Mile-High Hoagie Style Sub Sandwiches

This isn’t so much a recipe for Sub Sandwiches – that’s open to so much interpretation anyway. This is more a walk down memory lane.

Growing up as we did, family vacations were mainly “road trips” – pile all the kids in the back of a station wagon with a mattress (for napping) and lots of coloring books – and off we went. Mom and Dad took turns driving. No one wore seat belts or took any precautions to insure the safety of the children. We crawled around in the back of the family wagon, watching the world whisk by. Our destinations were usually to visit other family members – uncles and aunts and cousins living in other states. Stops consisted of gas stations and truck stops (to refill the thermos of coffee). Restaurants? Who needed a restaurant when you could pack sandwiches. Granted, a mile-high sandwich would have been unheard of – we ate baloney or PB&J sandwiches. Highways were two-lane roads winding through the country side. The folks would spot a safe place to pull over, usually near a meadow or other “picnic” spot. They would pass out the paper plates and fetch cold sandwiches from the stash in the cooler. We’d chow down, watch the nearby wild life and stretch our legs. Dad would whip out the Brownie Camera to capture the moment and then we’d all pile back into the wagon and off we would go. What a grand time we had! When our children were younger, we’d pile into the family car and head out. We had the advantage of fast food for cheap burgers. Other than that, the road trips were pretty much the same. Today, highways are speed traps. Meadows are fenced off. And everyone is strapped into the car, making it impossible for the kids to crawl about. But then, kids of today have video players and hand-held electronics and no one is looking out the window as the car whisks down the freeway. Even on vacations, we are all “plugged in”, with no sing-a-longs or conversations. How sad.

This fond memory gave way to another. Once upon a time, when our kids were just teenagers, we took road trips just like those I remembered. The only real difference was my kids were strapped into the back seat, all safe and sound. No station wagon, no mattress, but the joy of family time remained the same.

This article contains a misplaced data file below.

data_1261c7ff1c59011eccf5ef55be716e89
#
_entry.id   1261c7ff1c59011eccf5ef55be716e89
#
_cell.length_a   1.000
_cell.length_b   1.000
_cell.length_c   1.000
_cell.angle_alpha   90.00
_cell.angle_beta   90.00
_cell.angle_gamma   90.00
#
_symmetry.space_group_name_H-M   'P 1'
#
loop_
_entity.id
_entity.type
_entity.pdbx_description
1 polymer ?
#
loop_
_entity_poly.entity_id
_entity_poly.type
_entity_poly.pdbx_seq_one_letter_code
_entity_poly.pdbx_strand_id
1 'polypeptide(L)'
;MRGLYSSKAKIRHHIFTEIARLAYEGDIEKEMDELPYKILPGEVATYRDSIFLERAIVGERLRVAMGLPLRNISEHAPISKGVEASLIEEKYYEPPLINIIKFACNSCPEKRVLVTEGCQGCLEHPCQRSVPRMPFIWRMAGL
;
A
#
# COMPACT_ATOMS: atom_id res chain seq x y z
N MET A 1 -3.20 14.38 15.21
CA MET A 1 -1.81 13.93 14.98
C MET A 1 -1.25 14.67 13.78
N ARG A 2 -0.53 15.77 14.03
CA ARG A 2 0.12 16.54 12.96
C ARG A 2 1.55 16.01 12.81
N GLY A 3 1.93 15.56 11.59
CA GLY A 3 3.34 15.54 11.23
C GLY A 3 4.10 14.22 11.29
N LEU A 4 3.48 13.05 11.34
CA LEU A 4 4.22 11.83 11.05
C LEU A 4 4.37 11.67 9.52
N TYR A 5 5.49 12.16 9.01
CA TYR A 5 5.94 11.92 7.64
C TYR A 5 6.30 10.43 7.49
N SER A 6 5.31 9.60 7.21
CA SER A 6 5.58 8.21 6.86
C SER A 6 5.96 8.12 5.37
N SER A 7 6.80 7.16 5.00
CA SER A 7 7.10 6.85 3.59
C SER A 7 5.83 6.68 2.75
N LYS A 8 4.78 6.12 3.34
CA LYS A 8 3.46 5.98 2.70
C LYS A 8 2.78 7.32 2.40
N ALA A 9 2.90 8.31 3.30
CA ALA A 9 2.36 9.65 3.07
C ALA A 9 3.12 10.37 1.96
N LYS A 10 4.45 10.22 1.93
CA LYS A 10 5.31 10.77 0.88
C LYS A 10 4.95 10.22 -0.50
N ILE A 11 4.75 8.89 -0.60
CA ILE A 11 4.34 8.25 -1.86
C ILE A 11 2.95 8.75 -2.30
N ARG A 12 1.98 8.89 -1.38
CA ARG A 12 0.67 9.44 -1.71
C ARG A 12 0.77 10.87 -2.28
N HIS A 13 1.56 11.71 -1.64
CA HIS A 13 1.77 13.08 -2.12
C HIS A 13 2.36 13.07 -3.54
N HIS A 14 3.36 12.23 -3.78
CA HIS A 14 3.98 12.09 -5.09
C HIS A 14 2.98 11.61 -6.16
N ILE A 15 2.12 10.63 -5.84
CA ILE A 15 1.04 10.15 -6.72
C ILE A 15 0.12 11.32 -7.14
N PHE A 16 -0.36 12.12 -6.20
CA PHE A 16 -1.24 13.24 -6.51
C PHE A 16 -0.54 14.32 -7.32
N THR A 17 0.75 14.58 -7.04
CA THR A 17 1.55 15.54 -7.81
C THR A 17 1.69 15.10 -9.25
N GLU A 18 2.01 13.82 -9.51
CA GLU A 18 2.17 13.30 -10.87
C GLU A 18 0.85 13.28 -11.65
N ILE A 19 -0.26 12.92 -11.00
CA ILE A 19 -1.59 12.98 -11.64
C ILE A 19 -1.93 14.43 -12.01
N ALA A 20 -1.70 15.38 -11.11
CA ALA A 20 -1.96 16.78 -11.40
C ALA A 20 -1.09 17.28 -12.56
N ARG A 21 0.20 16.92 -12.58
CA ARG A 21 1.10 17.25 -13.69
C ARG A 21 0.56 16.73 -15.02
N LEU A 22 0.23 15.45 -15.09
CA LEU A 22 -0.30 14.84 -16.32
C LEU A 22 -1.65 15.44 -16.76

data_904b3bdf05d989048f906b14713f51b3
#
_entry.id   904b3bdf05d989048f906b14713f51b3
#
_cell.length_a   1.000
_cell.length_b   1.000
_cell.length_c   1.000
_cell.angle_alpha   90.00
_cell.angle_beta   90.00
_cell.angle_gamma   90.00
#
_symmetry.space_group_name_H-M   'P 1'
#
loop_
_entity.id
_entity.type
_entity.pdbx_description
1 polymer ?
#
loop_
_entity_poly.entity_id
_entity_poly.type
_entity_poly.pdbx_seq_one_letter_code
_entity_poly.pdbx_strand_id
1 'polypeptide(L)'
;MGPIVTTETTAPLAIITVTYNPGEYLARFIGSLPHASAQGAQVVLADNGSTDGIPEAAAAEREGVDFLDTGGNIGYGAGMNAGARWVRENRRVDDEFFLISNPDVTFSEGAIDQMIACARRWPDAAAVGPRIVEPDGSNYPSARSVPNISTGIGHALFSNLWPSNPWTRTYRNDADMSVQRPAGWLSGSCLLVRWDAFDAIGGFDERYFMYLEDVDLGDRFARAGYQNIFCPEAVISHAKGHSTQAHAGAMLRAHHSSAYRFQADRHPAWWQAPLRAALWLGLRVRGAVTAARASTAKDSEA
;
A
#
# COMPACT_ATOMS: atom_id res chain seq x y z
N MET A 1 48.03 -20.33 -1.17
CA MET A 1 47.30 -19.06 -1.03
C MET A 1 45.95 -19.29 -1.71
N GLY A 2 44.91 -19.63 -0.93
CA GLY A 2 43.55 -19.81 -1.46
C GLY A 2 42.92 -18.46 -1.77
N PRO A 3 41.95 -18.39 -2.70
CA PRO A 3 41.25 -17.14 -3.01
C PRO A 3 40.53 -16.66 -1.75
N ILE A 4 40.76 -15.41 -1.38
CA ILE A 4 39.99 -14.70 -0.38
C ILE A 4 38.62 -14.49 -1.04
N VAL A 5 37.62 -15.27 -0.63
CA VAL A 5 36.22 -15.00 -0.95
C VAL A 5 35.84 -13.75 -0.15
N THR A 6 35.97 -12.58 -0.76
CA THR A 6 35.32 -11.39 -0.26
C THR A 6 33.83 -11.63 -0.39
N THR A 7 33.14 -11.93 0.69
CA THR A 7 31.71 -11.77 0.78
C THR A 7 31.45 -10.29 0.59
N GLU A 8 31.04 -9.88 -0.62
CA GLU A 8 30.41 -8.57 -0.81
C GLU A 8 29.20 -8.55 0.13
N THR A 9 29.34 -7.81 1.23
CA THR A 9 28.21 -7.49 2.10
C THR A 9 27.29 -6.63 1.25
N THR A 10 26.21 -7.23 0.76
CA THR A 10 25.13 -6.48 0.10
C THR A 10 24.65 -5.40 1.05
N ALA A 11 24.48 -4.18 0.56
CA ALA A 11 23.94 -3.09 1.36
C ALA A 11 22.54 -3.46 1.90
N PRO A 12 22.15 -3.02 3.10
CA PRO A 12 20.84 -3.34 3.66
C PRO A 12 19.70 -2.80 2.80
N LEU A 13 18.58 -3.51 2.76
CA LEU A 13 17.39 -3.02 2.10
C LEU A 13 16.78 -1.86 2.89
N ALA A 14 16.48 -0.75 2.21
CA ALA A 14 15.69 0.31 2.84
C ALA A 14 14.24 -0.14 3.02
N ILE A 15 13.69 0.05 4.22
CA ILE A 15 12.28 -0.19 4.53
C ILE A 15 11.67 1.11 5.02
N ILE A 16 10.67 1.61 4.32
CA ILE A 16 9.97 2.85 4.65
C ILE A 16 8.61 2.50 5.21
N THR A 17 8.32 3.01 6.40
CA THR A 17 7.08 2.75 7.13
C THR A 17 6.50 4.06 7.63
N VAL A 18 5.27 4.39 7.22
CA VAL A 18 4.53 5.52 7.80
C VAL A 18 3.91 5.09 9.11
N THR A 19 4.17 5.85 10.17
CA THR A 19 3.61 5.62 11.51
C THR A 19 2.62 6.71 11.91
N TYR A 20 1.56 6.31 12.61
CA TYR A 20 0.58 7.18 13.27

As I listen to the wind howling outside today, I am reminded of another cold winter day over twenty years ago. It was very cold and wet President’s Day Weekend, and our little band planned a get away to Lake Tahoe. Hubby worked for a company that owned a beautiful cabin near the lake. It was one of the perks for Corporate Officers, and Hubby was a Vice President. That particular President’s Day Weekend was one of the worst for traveling. Rather than take our passenger car, Hubby decided to take one of the company’s King Cab pickups with four-wheel drive. While Hubby went off to fetch our transportation, I was left in charge of packing. As I packed our suitcase with heavy sweaters and winter jackets, I also watched the weather updates. Chain requirements were in effect less than forty miles from our home – that was low, foothills low. Outside a frigid rain pounded against the roof. When Hubby returned, not only did I have suitcases at the ready, I had a small cooler packed with sandwiches, a thermos of coffee, one of hot chocolate and a pile of blankets. Hubby frowned. After all, the drive was just over a hundred miles – only a few hours. What in the world did we need with blankets and food? Half way up the mountain, avalanches blocked any thought of a retreat. A little further up the mountain, and more avalanches prevented any forward momentum. No turning back, no going forward. We were stuck. Let me tell you, Hubby appreciated the warm drinks, cold sandwiches and comfort of blankets! Twelve hours later, the roads were cleared and we reached our destination.

To this day, I like to pack sandwiches to take on the road. Not the Bologna sandwiches of my childhood – but big, meaty sandwiches. The sort of sandwich you can have for dinner on a warm summer night.

Mile-High Hoagie Style Sub Sandwiches
6 Hoagie rolls, 6″ each
1 Tablespoon Olive oil
1 Tablespoon Red wine vinegar
1/4 Teaspoon Italian seasoning
12 slices provolone cheese
12 slices Deli Ham
12 slices Soft Salami
12 slices Deli Turkey
12 slices Deli Roast Beef
2 sliced tomatoes (see note)
1/4-1/2 head shredded lettuce (see note)
1 Small Red Onion, sliced into thin rings (see note)

Split rolls. Sprinkle liberally with olive oil. Lightly sprinkle vinegar and season roll with Italian seasoning.

Place sliced tomatoes and onions on bottom of roll. Layer cheese and meats on top of onions. Top sandwich with shredded lettuce.

If desired, serve with potato salad, macaroni salad or chips.

Note: If packing the sandwiches for later, pack the sliced tomatoes, shredded lettuce and onions into separate bags. Wrap sandwiches in plastic wrap, then place into bags. Finish assembling sandwiches when ready to serve. This will keep the vegetables fresh and crisp and the sandwich won’t get soggy.

Author: Rosemarie's Kitchen

I'm a wife, mother, grandmother and avid home cook.I believe in eating healthy whenever possible, while still managing to indulge in life's pleasures.

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